Elements of a Contract
BUS670 Legal Environment
Prof. Robert Tocker
September 2, 2013
A contract of employment is a type of a contract used in labor law to attribute rights and responsibilities between parties to a contract (Blum, 2007). On the one end stands an "employee" who is "employed" by an "employer". A written employment contract is a document that someone and their employee sign which sets forth the terms and conditions of the employment relationship (Tepper, 2011). Many rules, exceptions and considerations apply when dealing with employment contracts.
Suppose that the Fabulous Hotel hires you as head chef under a two-year employment contract. ...view middle of the document...
That is not the case with employment contract for the Fabulous Hotel. The employment contract in this case is governed by the common law.
Next, one must identify which elements of a contract must exist in order for this agreement to be enforceable; what separates the contract from a promise or a gift? There are five elements which must clearly exist in order to validate a contract and make it enforceable by a court; enforceable meaning that a court can impose monetary damages against a party who does not comply with contract (Seaquist, 2012). According to Seaquist, the five elements are: offer, acceptance, consideration, capacity and legality.
Contracts initiate with an offer. There are two parties to a contract: the offeror (person making the offer) and offeree (person who has the control to accept or deny said offer) (Seaquist, 2012). An offer must contain language which is definite and certain; where the transaction between parties looks like a contract where a reasonable third party agrees; and must be communicated to offeree in order to be valid in a court of law (Tepper, 2011). The result of an offer can be one of the following: lapse - which means the offer expires after certain amount of time; rejection/counteroffer – which is a denial of offer and/or rejection of original offer but negotiating a counter offer with various terms and/or conditions; and, revocation – which is where the offeror takes back the offer before the offeree accepts said offer (Seaquist, 2012). All three results symbolize no contract being created.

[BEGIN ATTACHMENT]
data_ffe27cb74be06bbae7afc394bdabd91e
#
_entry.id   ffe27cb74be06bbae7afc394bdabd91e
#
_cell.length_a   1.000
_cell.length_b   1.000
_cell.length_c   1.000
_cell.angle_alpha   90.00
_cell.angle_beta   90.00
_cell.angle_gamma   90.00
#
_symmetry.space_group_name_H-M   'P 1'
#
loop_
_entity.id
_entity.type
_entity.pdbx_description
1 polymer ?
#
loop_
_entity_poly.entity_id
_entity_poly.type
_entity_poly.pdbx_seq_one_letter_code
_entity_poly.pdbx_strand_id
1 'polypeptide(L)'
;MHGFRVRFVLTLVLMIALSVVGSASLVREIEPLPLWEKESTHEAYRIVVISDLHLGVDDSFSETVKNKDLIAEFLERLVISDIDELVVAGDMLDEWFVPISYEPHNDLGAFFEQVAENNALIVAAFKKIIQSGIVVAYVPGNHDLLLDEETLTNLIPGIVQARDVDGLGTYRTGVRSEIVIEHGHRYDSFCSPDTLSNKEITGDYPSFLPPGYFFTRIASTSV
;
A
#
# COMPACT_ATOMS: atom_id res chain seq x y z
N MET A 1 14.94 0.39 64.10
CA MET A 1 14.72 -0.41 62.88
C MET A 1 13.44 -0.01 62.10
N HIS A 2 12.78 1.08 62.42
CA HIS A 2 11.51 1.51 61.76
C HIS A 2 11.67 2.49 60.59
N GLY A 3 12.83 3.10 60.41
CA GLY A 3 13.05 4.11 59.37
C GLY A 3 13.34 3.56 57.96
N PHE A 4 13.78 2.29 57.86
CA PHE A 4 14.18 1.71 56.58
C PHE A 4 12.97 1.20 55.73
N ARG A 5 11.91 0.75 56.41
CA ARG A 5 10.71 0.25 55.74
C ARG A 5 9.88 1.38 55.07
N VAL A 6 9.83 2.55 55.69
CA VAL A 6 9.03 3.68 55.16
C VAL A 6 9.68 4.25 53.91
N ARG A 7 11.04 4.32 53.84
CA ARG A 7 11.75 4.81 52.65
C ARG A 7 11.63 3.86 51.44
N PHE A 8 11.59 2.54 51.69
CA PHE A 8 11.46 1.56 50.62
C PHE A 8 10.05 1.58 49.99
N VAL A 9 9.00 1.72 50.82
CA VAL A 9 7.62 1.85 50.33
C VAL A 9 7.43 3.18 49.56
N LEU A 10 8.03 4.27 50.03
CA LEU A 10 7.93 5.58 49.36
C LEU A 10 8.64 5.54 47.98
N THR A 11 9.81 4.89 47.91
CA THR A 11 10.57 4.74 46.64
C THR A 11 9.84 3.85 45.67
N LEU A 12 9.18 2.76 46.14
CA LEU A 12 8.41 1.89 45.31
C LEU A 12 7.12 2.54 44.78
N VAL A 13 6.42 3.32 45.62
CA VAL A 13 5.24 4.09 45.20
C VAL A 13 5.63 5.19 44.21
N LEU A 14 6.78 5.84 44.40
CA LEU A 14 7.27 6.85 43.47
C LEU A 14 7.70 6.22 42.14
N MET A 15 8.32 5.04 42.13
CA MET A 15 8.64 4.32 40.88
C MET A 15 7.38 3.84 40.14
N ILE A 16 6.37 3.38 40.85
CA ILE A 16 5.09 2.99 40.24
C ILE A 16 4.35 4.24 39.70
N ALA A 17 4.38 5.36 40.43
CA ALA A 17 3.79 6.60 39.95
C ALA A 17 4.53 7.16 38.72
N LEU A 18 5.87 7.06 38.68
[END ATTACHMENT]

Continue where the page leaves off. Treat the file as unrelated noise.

In the case of the Fabulous Hotel, the offeree should have carefully read and considered all terms under the employment contract prior to signing such contract. In doing so, perhaps the prospective employee would have expressed a counteroffer. Possibly, the terms of not working as a chef for two years after employment could have been reconsidered and revised to be only one year or no time at all after employment ends; or possibly, the area in which employee could not work within could have been minimalized.
Acceptance is another result of an offer, but one which actually results in the formation of a contract (Blum, 2007). Contract formation is the second element of a contract (Seaquist, 2012). With acceptance there is a mirror image rule, under the common law, which states the acceptance must mirror the offer and all the terms in the offer must match all the terms in the acceptance (Seaquist, 2012). Therefore, upon signing the employment contract, all terms established by the Fabulous Hotel in their employment contract are considered accepted under the common law.
Legal consideration is the third element of a contract under the common law (Seaquist, 2012). It is the concept of consideration that makes a gift different from a contract. “To have consideration means that the promise by the promisor gets the promisee to do something…not previously legally bound to do.” (Seaquist, 221) If the...